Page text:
There is another Korean drama series making waves this month. Entitled, "Mr. Sunshine," the Korean drama has captured the attention and imagination of fans and critics alike. Personally, I am very thankful for this disturbance in social and traditional media, otherwise I might not have ever tuned in on Netflix for this delicious historical piece.
The drama takes place in the chaotic, tumultuous, and dangerous twilight of the Chosun era just prior to the Japanese occupation of the Korean peninsula. As an avid lover of history and drama, this is a match made in heaven. Before I go any further I highly recommend all readers to binge-watch every episode of Mr. Sunshine and then report back to finish this commentary.
Good, now that you are back I will give you a very obvious commentary that has yet to be fully articulated online. Yes, the verdict is in. Despite its tremendous popularity, due to the lack of rigid adherence to historical accuracy, the promotion of entertainment and storytelling, and the negative representation of the future Japanese colonizers, the critics have found the drama lacking. But this commentary will look to slay the real dragon gnawing at the indignant experts, authors, and academics. The real dragon breathing down their necks is the dragon of the very historically real feudalist system, feudalist mindset, and the master-slave mentality that lingers today. After watching just a few episodes, at least one message the creators wanted to push was loud and clear. Chosun was hell for most and great for a few.
Our main character, the handsome Korean American Captain Eugene Choi, is clearly not a fan of Chosun Korea. Born into the slave class, after witnessing the brutal murder of his parents, at the hands of a local noble, he escapes Chosun Korea with the help of an American. At the age of nine he flees to the United States, enlists in the military, earns his way up the ranks through merit, to then be sent back to Korea as the 2nd highest-ranking US representative at the American Legation. His hatred for Chosun and its feudalistic system of strict class hierarchy is omnipresent. He never fails to make the most of any opportunity to challenge and confront, what he believes to be an incredibly unjust society that is destined for collapse and deservedly so.
In the screen capture sequence above the Captain finds himself opposite, from a local noble being carried by his peasants. The Captain, refusing to follow social norms by yielding to the noble, rides his horse at full gallop and jumps the terrified and bewildered noble. Throughout the series he spends most of his time tracking down his list of noble perpetrators, waiting to exact his revenge.
Moving on to our second male lead, Goo Dong-mae, also comes from the slave class, but worse than possibly a slave he was from the "butchers" (백정) within the slave class. To learn more about the "butchers"please utilize the link to an informative documentary in Korean on the butchers. His family also suffered greatly due to their status as slaves. Forced to flee Chosun Korea as well, he returns as the leader of a Japanese gang, providing his brutal services to the highest bidder. He feels no allegiance to Chosun Korea and works with the Japanese government to control and dominate Chosun through the destruction of the "Korean Independence Movement" or "Righteous Army." He and Captain Choi both share in their desire to exact revenge on those responsible for their Hell Chosun experience.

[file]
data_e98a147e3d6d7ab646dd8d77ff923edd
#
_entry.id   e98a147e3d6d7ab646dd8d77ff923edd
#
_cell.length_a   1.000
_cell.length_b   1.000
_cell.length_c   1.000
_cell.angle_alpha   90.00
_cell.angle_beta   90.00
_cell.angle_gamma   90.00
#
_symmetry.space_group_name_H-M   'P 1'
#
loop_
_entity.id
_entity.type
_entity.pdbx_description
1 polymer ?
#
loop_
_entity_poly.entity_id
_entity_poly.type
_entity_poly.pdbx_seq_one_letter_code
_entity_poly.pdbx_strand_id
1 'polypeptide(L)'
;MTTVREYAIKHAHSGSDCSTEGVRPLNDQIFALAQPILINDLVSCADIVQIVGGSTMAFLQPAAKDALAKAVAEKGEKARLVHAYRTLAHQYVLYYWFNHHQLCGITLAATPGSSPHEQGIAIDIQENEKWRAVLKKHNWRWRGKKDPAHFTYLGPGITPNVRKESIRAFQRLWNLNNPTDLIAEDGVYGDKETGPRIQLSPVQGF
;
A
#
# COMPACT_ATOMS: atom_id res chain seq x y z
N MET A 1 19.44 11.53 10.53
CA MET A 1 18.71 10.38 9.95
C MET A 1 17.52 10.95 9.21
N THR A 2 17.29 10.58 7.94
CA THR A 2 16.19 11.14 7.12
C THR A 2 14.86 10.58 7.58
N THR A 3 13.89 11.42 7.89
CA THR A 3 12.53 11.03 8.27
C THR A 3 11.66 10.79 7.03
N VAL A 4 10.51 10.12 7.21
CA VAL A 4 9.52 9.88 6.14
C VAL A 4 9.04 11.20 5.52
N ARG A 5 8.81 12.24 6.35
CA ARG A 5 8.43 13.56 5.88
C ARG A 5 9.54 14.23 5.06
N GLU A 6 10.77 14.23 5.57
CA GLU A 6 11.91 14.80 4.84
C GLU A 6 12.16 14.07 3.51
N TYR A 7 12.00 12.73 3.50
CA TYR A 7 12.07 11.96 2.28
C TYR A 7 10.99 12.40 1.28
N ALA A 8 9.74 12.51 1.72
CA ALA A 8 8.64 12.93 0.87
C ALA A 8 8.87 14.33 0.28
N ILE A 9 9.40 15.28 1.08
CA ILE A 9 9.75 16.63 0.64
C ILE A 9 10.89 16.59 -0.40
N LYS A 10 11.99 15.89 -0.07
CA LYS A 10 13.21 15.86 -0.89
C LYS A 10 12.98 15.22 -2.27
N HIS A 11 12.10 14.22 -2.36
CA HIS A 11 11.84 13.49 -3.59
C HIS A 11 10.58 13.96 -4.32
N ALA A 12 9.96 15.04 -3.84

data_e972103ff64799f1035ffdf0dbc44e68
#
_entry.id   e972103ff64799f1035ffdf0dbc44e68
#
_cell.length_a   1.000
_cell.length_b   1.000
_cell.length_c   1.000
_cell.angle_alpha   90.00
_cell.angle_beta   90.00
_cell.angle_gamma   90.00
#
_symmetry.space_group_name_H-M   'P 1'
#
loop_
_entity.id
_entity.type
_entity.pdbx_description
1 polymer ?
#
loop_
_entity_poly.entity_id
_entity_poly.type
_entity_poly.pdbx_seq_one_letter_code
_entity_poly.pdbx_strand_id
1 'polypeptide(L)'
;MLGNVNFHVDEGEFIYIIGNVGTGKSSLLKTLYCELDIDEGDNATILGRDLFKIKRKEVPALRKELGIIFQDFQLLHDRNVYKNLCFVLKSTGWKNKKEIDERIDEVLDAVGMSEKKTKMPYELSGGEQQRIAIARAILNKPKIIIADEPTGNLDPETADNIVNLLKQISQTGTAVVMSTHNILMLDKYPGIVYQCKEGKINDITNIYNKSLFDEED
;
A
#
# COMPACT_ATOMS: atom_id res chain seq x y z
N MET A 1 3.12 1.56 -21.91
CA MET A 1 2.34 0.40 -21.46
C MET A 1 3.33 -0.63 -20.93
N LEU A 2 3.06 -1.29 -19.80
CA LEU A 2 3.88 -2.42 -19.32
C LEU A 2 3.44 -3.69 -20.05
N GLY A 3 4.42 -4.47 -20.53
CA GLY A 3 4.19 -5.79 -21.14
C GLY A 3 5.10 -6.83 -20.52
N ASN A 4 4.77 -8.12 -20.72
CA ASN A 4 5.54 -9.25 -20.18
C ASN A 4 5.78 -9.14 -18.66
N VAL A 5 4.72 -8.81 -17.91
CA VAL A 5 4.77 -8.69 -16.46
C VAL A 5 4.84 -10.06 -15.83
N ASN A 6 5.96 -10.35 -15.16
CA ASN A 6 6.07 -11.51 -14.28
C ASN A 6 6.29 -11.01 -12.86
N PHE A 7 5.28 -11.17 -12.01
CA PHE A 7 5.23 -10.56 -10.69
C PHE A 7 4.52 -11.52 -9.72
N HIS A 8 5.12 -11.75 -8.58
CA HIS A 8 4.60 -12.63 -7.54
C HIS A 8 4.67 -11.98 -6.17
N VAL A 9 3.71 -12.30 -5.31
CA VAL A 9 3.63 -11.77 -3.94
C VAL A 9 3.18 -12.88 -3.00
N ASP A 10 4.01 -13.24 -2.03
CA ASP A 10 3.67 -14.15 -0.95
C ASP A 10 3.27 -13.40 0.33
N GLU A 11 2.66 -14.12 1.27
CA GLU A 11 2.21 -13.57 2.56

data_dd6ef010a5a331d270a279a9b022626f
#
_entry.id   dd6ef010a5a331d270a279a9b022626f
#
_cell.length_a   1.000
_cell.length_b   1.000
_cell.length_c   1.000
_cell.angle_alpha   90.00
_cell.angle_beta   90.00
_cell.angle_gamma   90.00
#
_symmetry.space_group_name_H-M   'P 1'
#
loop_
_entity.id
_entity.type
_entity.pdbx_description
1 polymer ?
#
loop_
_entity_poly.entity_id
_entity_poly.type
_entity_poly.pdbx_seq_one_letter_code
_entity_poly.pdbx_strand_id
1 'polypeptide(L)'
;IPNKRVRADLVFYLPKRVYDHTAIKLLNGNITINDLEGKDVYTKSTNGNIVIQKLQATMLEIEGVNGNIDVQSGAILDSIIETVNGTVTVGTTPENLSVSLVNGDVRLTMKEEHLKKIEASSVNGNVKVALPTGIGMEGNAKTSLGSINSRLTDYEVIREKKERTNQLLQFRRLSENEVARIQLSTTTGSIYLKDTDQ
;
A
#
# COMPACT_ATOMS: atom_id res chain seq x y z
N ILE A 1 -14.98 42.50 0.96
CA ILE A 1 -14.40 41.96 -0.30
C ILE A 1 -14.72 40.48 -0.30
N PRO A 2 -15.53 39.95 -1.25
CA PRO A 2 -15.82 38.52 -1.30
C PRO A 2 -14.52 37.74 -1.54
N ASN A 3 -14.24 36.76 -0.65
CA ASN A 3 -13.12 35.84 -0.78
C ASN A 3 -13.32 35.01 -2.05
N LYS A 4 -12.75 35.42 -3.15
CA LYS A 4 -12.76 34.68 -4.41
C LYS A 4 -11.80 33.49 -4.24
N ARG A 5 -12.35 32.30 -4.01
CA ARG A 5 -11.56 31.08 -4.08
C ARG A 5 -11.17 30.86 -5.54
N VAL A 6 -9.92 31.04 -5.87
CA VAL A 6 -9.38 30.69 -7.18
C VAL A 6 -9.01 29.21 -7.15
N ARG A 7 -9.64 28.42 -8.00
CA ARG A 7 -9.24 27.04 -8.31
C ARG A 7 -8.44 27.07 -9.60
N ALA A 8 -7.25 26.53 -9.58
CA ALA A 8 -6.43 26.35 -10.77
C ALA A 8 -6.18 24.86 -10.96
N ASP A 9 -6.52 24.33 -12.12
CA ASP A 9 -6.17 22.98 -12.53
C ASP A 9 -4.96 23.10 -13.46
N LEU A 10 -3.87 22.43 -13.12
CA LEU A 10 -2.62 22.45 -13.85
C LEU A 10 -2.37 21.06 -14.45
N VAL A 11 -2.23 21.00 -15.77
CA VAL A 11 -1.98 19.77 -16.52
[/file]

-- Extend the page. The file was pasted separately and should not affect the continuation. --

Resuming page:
Finally, the main female lead, Go Ae-shin is a noble in Chosun Korea, and as the prize for all three male leads, she too challenges the Chosun Korea directly by being a leader in the Korean Independence movement and a member in the "Righteous Army." She is promised by tradition and custom to the third male lead, "Kim Hee-sung," a noble, who is called back to Korea for their marriage and spends his time drinking and playing at the local hotel owned and operated by our 2nd female lead, Kudo Hin. Go Ae-shin is not keen on the engagement with Hee-sung or the future life of a traditional Chosun noblewoman the engagement promises.
Disappointed in the lack of commentary on the obvious critique of the Chosun era, we will look to the final scene of the most recent episode. In the scene, Captain Choi reveals his origins, his past class status as a "nobi" (slave) and the explanation for his departure from Korea at the age of nine.
Captain Eugene: "Kill him...It may be a waste of my property, but this will teach the other slaves a lesson. So I guess it is not a loss at all. That was my last memory of Chosun."
Noblewoman Ms. Go: "Who would say this?"
Captain Eugene: "A nobleman. What are you shocked about? About what the nobleman said or my origin? That's right. I was a slave. The country you are trying to protect, who is it for? Can butchers live here? Can slaves live here?"
The scene, among many others, communicates the pain of the main character and his resentment for his homeland. Like the former butcher and now Japanese gang leader, Goo Dong-mae, Captain Choi found his path to success outside of Chosun Korea and its strict adherence to hereditary class and hierarchy. Goo Dong-mae achieved his status and success in the dark underworld of Japanese gangs, although impressive in his return, he is still not a respected status in society. It is Captain Choi's achievement of returning to Chosun Korea as an official US government representative that is shocking for the times. The notion that a member from the slave class would be able to become a government official in Chosun Korea was completely inconceivable and even illegal. Perhaps the drama should have been entitled, "Revenge of Hell Chosun," with its obvious critique of "gapjil" culture that still lingers around the world and in Korea today. Perhaps this courageous artistic critique of the stagnate, unjust, and feudalistic Chosun era is a signal of Seoul's cultural direction and leadership on a global stage.